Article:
Insolvency and Bankruptcy Code (IBC)

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    In Context

    • The performance of the Insolvency and Bankruptcy Code (IBC) has been under intense scrutiny. 

    Performance Analysis 

    •  A common metric used to assess the efficacy of IBC is the time taken to resolve cases.
      • It is calculated by taking a simple average of time taken on each completed case. 
        • This is one of the metrics used by the Insolvency and Bankruptcy Board of India (IBBI) to compare the IBC regime with the earlier Board of Industrial and Financial Reconstruction (BIFR) regime .
        • For instance, it is often reported that the IBC has reduced the average time to settle a bankruptcy case from 5.8 years to 1.6 years.

    • The curve for the IBC (in blue) is significantly above the one for BIFR (orange) across the time series indicating that, for any fraction of the total cases resolved under each scheme, the IBC took considerably less time than BIFR. 
    • The IBC has significantly outperformed the earlier BIFR regime in terms of the speed of resolution.
      • But the above analysis ignores the number of pending cases and therefore ,it is proposed to use an alternate metric that combines the time horizon of resolution and the number of pending cases.
      • the performance of a bankruptcy resolution should ideally be evaluated along at least three dimensions: 
        • The average time taken to resolve a case, the fraction of cases resolved within a given timeframe, and the recovery rate conditional on resolution. 
        • Focusing on any single parameter may result in a gross under (over) estimation of the IBC’s (BIFR’s) performance.

    About Insolvency and Bankruptcy Code, 2016 (IBC)

    • It was enacted in  2016, against the backdrop of mounting non-performing loans, with a view to establishing a consolidated framework for insolvency resolution of corporations, partnership firms and individuals in a time-bound manner
    •  Companies have to complete the entire insolvency exercise within 180 days under IBC and the deadline may be extended if the creditors do not raise objections to the extension.
    • It  seeks to tackle the non-performing asset (NPA) problem in two ways.
      • Behavioural change on part of the debtors to ensure sound business decision-making and prevent business failures is encouraged. 
      • It envisages a process through which financially ailing corporate entities are put through a rehabilitation process and brought back up on their feet.
    • The IBC sets out three classes of persons who can trigger the corporate insolvency resolution process (CIRP) – financial creditors, operational creditors and corporate debtors.
    • The most important aspect under the IBC is the timeliness of insolvency resolution.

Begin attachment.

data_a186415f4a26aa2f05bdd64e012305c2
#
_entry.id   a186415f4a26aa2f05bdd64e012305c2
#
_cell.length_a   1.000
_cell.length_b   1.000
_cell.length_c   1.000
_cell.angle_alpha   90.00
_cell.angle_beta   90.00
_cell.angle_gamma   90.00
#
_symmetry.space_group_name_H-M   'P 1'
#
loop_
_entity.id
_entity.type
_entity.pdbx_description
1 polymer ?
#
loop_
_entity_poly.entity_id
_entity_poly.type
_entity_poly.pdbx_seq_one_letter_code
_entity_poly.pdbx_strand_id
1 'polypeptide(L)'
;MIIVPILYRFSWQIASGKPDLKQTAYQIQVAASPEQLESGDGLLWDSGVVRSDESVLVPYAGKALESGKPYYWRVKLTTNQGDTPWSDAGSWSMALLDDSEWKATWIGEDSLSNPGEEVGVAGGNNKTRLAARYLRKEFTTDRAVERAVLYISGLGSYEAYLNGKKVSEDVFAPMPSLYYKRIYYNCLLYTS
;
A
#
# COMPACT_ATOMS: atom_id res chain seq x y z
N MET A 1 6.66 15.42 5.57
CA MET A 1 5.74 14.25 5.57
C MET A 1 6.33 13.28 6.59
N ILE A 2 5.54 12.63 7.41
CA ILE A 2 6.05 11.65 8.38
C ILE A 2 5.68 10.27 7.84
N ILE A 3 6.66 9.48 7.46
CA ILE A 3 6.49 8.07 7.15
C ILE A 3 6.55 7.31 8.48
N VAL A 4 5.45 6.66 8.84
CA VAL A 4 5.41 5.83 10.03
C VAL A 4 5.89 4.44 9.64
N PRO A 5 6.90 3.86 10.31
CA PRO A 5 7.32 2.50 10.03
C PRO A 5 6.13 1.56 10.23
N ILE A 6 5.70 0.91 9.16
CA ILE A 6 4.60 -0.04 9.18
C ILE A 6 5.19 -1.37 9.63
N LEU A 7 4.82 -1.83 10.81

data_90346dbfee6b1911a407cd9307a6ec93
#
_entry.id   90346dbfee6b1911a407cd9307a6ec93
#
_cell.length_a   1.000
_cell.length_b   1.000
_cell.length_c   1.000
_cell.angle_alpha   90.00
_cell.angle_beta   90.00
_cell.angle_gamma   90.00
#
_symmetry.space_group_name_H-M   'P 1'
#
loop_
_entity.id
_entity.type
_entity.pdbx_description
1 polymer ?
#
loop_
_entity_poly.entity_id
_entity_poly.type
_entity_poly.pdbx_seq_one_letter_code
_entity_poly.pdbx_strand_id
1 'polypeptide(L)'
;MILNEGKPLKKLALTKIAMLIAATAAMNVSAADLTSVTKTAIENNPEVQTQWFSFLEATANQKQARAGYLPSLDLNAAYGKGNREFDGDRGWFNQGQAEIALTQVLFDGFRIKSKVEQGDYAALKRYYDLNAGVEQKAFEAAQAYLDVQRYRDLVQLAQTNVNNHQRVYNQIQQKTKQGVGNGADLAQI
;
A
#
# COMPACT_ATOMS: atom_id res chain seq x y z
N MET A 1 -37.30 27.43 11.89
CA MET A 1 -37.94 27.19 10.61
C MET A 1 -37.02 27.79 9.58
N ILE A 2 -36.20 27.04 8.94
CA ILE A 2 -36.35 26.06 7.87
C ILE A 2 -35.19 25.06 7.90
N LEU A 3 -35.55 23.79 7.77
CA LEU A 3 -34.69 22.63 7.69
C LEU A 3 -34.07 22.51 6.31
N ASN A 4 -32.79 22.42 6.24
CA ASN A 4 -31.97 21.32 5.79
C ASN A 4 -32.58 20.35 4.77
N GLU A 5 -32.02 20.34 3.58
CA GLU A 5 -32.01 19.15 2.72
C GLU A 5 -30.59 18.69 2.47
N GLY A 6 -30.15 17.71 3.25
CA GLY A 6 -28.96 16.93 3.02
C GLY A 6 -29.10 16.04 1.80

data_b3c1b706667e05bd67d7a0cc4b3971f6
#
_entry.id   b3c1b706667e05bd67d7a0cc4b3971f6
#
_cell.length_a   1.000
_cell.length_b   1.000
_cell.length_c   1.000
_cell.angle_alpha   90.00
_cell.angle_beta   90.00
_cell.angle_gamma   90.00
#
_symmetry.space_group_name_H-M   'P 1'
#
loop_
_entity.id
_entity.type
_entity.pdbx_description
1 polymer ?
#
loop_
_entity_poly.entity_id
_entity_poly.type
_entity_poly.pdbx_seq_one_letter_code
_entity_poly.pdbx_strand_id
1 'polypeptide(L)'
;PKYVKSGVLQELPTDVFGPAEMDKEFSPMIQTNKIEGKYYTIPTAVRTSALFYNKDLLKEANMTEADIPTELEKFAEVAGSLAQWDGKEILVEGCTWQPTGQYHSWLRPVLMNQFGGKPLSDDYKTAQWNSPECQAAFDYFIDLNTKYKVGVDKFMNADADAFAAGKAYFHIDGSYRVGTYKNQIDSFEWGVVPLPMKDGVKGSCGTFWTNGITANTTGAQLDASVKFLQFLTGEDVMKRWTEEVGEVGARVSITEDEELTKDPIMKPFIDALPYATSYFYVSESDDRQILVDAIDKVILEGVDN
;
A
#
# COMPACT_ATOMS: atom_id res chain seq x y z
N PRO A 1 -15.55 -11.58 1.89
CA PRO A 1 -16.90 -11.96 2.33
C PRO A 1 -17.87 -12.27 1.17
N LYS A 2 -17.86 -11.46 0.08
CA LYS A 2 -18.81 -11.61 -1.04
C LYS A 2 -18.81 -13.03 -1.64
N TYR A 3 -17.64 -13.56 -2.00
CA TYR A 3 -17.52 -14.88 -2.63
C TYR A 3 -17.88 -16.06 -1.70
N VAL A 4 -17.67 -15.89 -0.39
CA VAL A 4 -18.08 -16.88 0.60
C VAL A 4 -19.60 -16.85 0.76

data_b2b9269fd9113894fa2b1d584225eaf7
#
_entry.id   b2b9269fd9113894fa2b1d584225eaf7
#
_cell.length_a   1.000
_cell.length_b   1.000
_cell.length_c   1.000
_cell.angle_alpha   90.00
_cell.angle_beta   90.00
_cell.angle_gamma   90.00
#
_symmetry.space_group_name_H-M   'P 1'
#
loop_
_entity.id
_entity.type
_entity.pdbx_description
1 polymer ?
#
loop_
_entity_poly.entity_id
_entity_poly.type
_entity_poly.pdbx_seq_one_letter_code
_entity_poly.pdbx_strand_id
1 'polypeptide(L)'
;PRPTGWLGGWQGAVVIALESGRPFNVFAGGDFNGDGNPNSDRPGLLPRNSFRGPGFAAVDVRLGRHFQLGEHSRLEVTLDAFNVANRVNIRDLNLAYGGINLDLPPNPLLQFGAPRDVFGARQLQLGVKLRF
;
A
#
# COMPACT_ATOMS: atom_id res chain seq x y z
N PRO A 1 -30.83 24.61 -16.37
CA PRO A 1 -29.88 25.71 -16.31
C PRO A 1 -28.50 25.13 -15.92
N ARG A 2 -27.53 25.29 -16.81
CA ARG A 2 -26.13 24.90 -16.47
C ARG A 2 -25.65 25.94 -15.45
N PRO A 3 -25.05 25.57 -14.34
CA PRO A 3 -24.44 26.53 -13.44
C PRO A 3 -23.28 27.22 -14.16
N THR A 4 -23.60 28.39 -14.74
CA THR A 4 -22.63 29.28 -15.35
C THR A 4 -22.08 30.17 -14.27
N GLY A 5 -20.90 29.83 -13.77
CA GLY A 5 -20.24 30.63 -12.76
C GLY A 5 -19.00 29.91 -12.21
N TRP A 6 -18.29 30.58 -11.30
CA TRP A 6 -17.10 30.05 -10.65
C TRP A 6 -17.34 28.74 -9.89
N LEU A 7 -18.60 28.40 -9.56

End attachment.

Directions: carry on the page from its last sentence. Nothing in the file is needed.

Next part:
• The Supreme Court in Kridhan Infrastructure Vs Venketesan Sankaranarayan, observed that the insolvency resolution should not suffer from an indefinite delay in complete abeyance of the timelines fixed under the IBC.

    Aims and Objectives 

    • To protect the interests of small investors and make the process of doing the business less cumbersome
    • To promote entrepreneurship, availability of credit and balance the interests of all  the stakeholders.

    Achievements 

    • The IBC has undoubtedly revived India’s insolvency regime and it has been successful in combating the growing threat of NPAs.
    • It has also benefited the economy in a variety of nuanced ways, including improving credit discipline. 
      • As per reports, a total of ?2.5-lakh crore has been introduced back into the banking system from 2016 upon resolution of insolvencies under IBC.
    • Post the implementation of IBC, as per the World Bank’s report, India’s rank in resolving insolvency went from 136 in 2017 to 52 in 2020

    Criticism & Challenges 

    • There have been more liquidations than resolutions.
    • The recovery amounts under IBC are not substantial, making it more of a talking point than an effective structural reform.
    • The recovery rates under the IBC are low. There are matters where haircuts of as much as 95 per cent are being granted during the insolvency resolution.
      • Since 2016, the lenders took an average of 61 per cent haircut on claims.
    •  There are inordinate delays in the resolution procedure
      • Around 71 per cent of the cases are pending for more than 180 days which is a marked deviation from the intent of swiftly resolving insolvency.
    • Another important challenge is the digitisation of the IBC ecosystem. 
      • The lack of digitisation has led to the insolvency process being stymied with long delays much beyond the statutory limits. 

    Way Forward 

    • The IBC has reformed the Indian insolvency law landscape to a great extent.
    • It is important for the key stakeholders to make their best endeavours to ensure that the power of the IBC does not diminish. 
    • The goal must be to fill the voids that are discovered and move towards a more complex legal system over time. 
    • The government needs to cater appropriate budgetary allocations to upskilling insolvency professionals, improvement of tribunal infrastructure and digitisation of the insolvency resolution process.
    • There is a long way ahead for the Indian insolvency regime to meet the standards of other mature global jurisdictions.

    Insolvency and Bankruptcy Code (Amendment)bill, 2021 

    • It proposed the Pre-packaged Insolvency Resolution Process (PIRP), also called ‘pre-packs’ as an insolvency resolution mechanism for Micro, Small and Medium Enterprises (MSMEs).
    • It is expected that the incorporation of Pre-Packaged insolvency resolution process for MSMEs in the Code will alleviate the distress faced by MSMEs due to the impact of the pandemic & the unique nature of their business, duly recognizing their importance in the economy.

    Source: IE